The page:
Jeff Getty in 1996
Steven G. Deeks has been known for gutsy approaches, starting in the dark days of the mid-1990s. "1993 was the low point, the worst, of the epidemic," Deeks remembers. "Everyone was dying." His first...
In 1994 Deeks got involved with the Dobson Project, a West coast immunology think tank that activists had founded. Based on lim-ited evidence, a multicenter group, including Deeks and Dobson Project member Paul Volberding (now at San Francisco Veterans' Administration Medical Center), performed a bone marrow transplant from a baboon into AIDS activist Jeff Getty in December 1995. The goal was to transfer the baboon's natural HIV resistance to Getty.
"This was of the moment," recalls Volberding, "It was very novel, and I'm proud we were crazy enough to do it."
Getty was 38 years old at the time, and with advanced AIDS he had failed to respond to triple-drug antiretroviral therapy. Preparing Getty to receive and not reject the bone marrow required further suppressing of his immune system. "That was risky because, having advanced AIDS, he didn't have much immune system to begin with," says Deeks.
Getty's viral load declined 1.5 logs and remained low for 11 months, but ultimately, though he lived another decade, it didn't work. Few of the baboon cells survived even one month after the transplantation. "In hindsight, we believe the clinical improvement in the patient's status had nothing to do with the bone marrow and everything to do with the preparation," Deeks says. In suppressing what remained of Getty's immune system, "we think we improved one aspect of the immune system which is actually very pathogenic in pa-tients with HIV: T-cell activation."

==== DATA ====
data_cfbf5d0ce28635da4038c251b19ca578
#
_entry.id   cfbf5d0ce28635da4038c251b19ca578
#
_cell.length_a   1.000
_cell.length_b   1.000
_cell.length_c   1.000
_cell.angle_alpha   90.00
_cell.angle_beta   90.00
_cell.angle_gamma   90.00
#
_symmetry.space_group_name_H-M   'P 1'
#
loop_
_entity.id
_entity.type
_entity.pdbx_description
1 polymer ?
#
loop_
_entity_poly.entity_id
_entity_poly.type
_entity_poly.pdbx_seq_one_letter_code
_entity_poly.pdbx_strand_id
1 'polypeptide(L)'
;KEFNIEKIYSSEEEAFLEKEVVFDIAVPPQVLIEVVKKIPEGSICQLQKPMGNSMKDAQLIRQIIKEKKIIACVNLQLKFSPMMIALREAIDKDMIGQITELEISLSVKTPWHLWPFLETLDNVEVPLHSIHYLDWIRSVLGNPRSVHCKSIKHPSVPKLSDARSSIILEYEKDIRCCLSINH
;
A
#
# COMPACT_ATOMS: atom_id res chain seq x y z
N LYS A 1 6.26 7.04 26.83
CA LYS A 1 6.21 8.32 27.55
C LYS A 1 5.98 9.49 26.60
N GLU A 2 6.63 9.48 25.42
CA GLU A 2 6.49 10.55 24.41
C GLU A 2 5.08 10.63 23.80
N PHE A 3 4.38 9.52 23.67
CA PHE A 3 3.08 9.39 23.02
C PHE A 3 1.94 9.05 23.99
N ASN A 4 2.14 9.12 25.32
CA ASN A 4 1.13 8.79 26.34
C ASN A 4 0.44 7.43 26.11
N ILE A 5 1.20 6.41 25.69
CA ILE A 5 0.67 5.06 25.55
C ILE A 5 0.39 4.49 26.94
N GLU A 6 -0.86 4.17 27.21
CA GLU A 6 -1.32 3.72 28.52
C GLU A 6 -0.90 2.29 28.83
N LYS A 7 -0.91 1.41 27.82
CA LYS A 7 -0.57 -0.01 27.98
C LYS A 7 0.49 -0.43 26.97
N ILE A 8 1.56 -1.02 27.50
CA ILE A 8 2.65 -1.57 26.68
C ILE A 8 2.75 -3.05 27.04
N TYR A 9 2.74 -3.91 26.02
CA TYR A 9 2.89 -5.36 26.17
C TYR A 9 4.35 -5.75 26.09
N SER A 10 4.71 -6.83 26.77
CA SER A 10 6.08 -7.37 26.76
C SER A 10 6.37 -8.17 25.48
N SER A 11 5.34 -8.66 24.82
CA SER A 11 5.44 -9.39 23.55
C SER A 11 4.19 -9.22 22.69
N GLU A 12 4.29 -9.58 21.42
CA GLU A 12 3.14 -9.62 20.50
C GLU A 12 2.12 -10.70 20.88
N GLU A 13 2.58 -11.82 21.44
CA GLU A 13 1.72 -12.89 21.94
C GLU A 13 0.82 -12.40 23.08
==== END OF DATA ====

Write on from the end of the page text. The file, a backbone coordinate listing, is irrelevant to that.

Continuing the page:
The radiation therapy that suppressed Getty's immune system reduced all his T-cell activation. This was one of the first signs that generalized immune activation may have been driving disease progression in patients on antiretroviral therapy. It formed the basis for much of the subsequent SCOPE work focusing on T-cell activation.1 That work is still being talked about, "but it hasn't progressed a lot," Volberding says.
"In January 1996, one month after Getty's xenograft, the entire [attitude] changed from one of widespread pessimism to widespread optimism," when data from the first triple-drug cocktail was introduced and put into clinical practice at SFGH.